I also have Ghostery installed, which does very much the same thing as AdBlock Plus, but is a lot more transparent. Its options menu also makes unblocking items possible with relative ease. Ghostery is fairly robust and works on Firefox, Chrome, Opera, Safari (including Safari iOS!) and Internet Explorer. It’s worth it.

There are some other alternatives out there that I haven’t tried, namely the Do Not Track Plus extension, which works in a similar manner to the above extensions. Furthermore, there is an experiment into embedding opt-out to web tracking as part of the underlying HTTP protocol, by specifying a “Do Not Track” header. The linked site specifies how to enable this for each browser, although not everyone is willing to support this yet. Hopefully, that will change.

Surprisingly, an effective way to stop a lot of tracking is to simply log out of a service after using it. This is not just closing the tab, but actually logging out. When you’re logged in, even if the tab is closed, any tracking cookies on your machine from that service can identify your browsing habits to your user account.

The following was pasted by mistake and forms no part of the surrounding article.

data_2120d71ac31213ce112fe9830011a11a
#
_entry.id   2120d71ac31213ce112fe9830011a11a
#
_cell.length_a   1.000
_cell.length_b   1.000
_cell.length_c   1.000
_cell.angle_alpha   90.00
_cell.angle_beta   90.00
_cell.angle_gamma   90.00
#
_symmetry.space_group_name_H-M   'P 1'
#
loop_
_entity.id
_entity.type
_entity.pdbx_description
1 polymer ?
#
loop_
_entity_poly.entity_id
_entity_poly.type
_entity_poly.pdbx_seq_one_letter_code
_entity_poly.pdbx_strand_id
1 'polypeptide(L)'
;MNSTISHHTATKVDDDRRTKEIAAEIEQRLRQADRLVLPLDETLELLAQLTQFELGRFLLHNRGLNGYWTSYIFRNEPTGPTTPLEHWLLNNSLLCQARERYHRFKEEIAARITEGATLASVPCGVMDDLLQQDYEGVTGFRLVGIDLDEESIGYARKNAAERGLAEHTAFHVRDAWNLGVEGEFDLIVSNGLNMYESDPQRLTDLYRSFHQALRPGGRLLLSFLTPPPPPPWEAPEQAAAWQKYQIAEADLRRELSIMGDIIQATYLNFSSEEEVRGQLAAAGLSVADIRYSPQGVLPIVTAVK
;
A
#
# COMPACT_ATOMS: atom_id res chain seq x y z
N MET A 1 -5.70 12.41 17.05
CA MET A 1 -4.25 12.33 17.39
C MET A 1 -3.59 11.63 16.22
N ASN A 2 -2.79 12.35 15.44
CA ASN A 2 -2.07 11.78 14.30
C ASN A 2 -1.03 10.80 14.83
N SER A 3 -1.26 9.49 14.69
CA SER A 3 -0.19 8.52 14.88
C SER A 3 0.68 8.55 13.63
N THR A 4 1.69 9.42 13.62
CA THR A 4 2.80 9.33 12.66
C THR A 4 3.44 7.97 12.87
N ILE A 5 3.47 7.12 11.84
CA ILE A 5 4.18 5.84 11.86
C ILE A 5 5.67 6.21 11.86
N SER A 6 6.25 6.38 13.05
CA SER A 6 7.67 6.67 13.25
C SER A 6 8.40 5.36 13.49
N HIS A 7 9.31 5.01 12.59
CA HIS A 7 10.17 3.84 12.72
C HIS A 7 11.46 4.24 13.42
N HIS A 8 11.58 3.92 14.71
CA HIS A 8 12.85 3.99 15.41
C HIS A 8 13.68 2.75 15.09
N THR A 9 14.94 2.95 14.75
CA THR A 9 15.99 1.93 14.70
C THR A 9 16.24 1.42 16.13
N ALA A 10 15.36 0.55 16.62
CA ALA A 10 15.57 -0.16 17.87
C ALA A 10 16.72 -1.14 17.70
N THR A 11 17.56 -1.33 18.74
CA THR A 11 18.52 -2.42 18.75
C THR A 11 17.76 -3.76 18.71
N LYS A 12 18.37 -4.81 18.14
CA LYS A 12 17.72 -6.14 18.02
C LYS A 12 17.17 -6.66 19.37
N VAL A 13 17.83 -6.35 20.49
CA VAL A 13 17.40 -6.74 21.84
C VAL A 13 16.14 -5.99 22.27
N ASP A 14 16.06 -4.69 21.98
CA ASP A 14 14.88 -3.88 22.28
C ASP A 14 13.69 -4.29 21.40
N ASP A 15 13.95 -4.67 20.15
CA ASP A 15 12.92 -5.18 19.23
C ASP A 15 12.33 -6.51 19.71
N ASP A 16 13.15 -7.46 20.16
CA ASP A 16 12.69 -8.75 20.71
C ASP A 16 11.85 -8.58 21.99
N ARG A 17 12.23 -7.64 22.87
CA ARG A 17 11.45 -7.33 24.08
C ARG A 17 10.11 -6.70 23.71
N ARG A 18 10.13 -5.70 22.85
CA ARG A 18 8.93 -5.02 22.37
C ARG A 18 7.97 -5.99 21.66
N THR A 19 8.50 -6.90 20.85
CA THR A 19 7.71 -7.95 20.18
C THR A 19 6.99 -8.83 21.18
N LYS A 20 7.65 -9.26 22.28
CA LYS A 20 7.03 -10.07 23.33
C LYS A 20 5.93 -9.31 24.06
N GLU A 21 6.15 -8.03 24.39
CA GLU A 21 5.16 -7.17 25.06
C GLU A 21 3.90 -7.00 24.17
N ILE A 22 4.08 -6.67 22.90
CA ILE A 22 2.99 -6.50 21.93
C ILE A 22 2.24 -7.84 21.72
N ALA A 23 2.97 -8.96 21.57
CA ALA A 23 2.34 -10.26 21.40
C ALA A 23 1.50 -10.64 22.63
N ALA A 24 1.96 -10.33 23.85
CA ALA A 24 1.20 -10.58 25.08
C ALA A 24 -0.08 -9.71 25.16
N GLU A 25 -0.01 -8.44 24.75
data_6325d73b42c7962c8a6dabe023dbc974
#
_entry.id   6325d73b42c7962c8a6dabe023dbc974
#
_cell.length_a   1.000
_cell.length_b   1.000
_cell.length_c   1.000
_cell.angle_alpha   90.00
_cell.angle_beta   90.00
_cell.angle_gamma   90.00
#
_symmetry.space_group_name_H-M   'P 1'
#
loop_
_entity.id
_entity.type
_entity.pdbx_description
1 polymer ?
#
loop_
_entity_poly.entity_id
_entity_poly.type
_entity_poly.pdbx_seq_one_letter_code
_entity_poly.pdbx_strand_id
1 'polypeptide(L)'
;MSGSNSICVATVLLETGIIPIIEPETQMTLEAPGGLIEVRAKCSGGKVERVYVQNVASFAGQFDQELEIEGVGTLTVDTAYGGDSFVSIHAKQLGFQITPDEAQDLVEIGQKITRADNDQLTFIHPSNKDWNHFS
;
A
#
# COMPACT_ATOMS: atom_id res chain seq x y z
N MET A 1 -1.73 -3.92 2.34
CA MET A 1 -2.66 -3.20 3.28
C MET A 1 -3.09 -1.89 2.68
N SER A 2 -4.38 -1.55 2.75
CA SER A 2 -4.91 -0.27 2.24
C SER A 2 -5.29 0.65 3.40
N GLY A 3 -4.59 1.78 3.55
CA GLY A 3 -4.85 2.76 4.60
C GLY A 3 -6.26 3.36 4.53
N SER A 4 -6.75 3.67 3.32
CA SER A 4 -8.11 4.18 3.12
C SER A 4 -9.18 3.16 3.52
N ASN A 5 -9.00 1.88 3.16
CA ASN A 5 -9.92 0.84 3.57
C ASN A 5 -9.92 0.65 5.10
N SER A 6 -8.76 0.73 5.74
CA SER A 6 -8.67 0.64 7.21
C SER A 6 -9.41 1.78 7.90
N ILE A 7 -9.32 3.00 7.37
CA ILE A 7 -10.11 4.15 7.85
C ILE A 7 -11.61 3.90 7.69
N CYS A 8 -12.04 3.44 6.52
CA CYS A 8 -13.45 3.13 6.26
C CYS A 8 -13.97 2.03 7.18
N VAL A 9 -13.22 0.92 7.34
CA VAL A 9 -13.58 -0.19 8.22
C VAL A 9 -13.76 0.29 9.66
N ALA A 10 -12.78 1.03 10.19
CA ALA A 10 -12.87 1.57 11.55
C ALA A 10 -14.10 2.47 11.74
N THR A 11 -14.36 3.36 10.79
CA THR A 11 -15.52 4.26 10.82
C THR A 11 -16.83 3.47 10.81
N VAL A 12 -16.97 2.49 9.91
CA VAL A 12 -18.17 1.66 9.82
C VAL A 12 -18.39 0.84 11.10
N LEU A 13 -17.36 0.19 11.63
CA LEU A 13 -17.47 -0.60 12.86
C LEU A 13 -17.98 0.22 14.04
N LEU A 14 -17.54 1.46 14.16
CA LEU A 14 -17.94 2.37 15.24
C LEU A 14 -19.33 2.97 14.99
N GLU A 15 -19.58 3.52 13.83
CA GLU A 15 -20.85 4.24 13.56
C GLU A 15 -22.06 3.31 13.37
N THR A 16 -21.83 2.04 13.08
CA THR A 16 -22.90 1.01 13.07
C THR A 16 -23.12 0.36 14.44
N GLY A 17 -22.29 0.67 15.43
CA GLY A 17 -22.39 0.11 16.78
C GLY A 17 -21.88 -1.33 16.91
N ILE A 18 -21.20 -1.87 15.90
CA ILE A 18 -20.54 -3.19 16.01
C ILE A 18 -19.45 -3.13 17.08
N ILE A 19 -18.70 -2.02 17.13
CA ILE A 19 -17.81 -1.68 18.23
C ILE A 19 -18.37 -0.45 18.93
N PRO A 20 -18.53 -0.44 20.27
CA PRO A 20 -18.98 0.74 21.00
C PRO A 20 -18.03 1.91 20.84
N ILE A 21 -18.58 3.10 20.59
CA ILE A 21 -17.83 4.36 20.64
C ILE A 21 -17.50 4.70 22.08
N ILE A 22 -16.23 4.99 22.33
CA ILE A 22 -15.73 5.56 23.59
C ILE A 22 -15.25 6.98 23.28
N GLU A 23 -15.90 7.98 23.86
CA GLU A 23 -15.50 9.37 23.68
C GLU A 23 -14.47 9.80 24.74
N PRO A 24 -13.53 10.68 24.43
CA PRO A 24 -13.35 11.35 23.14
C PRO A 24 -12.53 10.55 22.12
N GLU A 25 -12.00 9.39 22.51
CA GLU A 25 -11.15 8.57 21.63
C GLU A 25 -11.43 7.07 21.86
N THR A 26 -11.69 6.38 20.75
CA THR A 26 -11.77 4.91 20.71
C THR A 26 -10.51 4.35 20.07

If you’d like to read about the general principles behind web tracking, I have found this visualisation tool to be remarkably effective.

Social Networking

Part of the issue that I have with social networking is that the privacy policies are constantly changing. Keeping on top of the changes is difficult, especially as the trend for default settings is to push more of your data into the public sphere. I’ve found that Lifehacker offer the best, always-up-to-date guides for Facebook and Google+. Bookmark and check back every month. My rule of thumb is to assume the default privacy settings are crap, and therefore I make a point to tighten them up as soon as I sign up to a service.